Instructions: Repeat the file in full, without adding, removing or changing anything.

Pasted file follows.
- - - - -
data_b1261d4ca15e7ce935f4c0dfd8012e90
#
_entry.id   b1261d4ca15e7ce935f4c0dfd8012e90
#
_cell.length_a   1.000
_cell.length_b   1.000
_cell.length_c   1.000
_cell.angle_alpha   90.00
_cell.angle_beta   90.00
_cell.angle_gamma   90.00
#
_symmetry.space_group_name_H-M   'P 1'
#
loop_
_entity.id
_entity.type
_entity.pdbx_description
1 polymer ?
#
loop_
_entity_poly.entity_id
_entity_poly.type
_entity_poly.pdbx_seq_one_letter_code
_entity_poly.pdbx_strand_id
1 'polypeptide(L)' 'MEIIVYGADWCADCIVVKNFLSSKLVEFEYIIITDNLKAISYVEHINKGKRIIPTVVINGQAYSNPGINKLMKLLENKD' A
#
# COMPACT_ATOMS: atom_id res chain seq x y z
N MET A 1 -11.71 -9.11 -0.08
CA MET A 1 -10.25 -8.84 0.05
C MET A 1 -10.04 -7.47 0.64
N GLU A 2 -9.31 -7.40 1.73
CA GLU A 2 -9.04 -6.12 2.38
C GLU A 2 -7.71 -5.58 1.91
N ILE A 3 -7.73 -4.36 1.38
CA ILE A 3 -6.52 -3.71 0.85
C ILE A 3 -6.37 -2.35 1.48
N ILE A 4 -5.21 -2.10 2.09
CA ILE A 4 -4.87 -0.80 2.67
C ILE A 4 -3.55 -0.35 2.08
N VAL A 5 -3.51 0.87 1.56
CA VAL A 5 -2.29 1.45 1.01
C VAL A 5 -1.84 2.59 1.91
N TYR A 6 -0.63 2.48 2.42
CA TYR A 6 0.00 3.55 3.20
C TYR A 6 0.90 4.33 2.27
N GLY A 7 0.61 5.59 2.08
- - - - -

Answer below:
data_b1261d4ca15e7ce935f4c0dfd8012e90
#
_entry.id   b1261d4ca15e7ce935f4c0dfd8012e90
#
_cell.length_a   1.000
_cell.length_b   1.000
_cell.length_c   1.000
_cell.angle_alpha   90.00
_cell.angle_beta   90.00
_cell.angle_gamma   90.00
#
_symmetry.space_group_name_H-M   'P 1'
#
loop_
_entity.id
_entity.type
_entity.pdbx_description
1 polymer ?
#
loop_
_entity_poly.entity_id
_entity_poly.type
_entity_poly.pdbx_seq_one_letter_code
_entity_poly.pdbx_strand_id
1 'polypeptide(L)' 'MEIIVYGADWCADCIVVKNFLSSKLVEFEYIIITDNLKAISYVEHINKGKRIIPTVVINGQAYSNPGINKLMKLLENKD' A
#
# COMPACT_ATOMS: atom_id res chain seq x y z
N MET A 1 -11.71 -9.11 -0.08
CA MET A 1 -10.25 -8.84 0.05
C MET A 1 -10.04 -7.47 0.64
N GLU A 2 -9.31 -7.40 1.73
CA GLU A 2 -9.04 -6.12 2.38
C GLU A 2 -7.71 -5.58 1.91
N ILE A 3 -7.73 -4.36 1.38
CA ILE A 3 -6.52 -3.71 0.85
C ILE A 3 -6.37 -2.35 1.48
N ILE A 4 -5.21 -2.10 2.09
CA ILE A 4 -4.87 -0.80 2.67
C ILE A 4 -3.55 -0.35 2.08
N VAL A 5 -3.51 0.87 1.56
CA VAL A 5 -2.29 1.45 1.01
C VAL A 5 -1.84 2.59 1.91
N TYR A 6 -0.63 2.48 2.42
CA TYR A 6 0.00 3.55 3.20
C TYR A 6 0.90 4.33 2.27
N GLY A 7 0.61 5.59 2.08